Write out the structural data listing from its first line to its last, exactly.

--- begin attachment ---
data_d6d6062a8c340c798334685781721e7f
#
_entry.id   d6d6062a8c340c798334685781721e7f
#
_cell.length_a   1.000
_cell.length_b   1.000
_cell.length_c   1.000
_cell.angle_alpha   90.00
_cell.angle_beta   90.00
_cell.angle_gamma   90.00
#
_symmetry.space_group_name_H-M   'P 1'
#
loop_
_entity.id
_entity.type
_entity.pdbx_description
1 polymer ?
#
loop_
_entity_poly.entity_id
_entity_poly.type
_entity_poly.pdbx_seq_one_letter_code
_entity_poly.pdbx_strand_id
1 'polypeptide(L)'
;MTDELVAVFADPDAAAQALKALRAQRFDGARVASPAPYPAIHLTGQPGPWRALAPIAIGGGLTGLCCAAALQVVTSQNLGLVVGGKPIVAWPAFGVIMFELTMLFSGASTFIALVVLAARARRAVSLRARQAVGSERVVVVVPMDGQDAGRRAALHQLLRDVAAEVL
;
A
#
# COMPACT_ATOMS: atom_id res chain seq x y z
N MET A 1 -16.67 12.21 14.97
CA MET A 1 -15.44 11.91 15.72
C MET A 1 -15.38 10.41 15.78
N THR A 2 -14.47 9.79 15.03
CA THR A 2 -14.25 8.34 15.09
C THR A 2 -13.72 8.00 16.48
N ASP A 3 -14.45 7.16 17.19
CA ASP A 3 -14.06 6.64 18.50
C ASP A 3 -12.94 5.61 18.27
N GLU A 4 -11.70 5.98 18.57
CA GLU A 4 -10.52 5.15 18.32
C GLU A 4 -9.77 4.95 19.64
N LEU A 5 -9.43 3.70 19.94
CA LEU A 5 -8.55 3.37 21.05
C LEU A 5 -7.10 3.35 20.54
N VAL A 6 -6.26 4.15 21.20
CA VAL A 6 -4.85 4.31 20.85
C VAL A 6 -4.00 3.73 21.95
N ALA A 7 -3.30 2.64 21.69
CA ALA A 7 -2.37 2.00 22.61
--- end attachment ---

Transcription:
data_d6d6062a8c340c798334685781721e7f
#
_entry.id   d6d6062a8c340c798334685781721e7f
#
_cell.length_a   1.000
_cell.length_b   1.000
_cell.length_c   1.000
_cell.angle_alpha   90.00
_cell.angle_beta   90.00
_cell.angle_gamma   90.00
#
_symmetry.space_group_name_H-M   'P 1'
#
loop_
_entity.id
_entity.type
_entity.pdbx_description
1 polymer ?
#
loop_
_entity_poly.entity_id
_entity_poly.type
_entity_poly.pdbx_seq_one_letter_code
_entity_poly.pdbx_strand_id
1 'polypeptide(L)'
;MTDELVAVFADPDAAAQALKALRAQRFDGARVASPAPYPAIHLTGQPGPWRALAPIAIGGGLTGLCCAAALQVVTSQNLGLVVGGKPIVAWPAFGVIMFELTMLFSGASTFIALVVLAARARRAVSLRARQAVGSERVVVVVPMDGQDAGRRAALHQLLRDVAAEVL
;
A
#
# COMPACT_ATOMS: atom_id res chain seq x y z
N MET A 1 -16.67 12.21 14.97
CA MET A 1 -15.44 11.91 15.72
C MET A 1 -15.38 10.41 15.78
N THR A 2 -14.47 9.79 15.03
CA THR A 2 -14.25 8.34 15.09
C THR A 2 -13.72 8.00 16.48
N ASP A 3 -14.45 7.16 17.19
CA ASP A 3 -14.06 6.64 18.50
C ASP A 3 -12.94 5.61 18.27
N GLU A 4 -11.70 5.98 18.57
CA GLU A 4 -10.52 5.15 18.32
C GLU A 4 -9.77 4.95 19.64
N LEU A 5 -9.43 3.70 19.94
CA LEU A 5 -8.55 3.37 21.05
C LEU A 5 -7.10 3.35 20.54
N VAL A 6 -6.26 4.15 21.20
CA VAL A 6 -4.85 4.31 20.85
C VAL A 6 -4.00 3.73 21.95
N ALA A 7 -3.30 2.64 21.69
CA ALA A 7 -2.37 2.00 22.61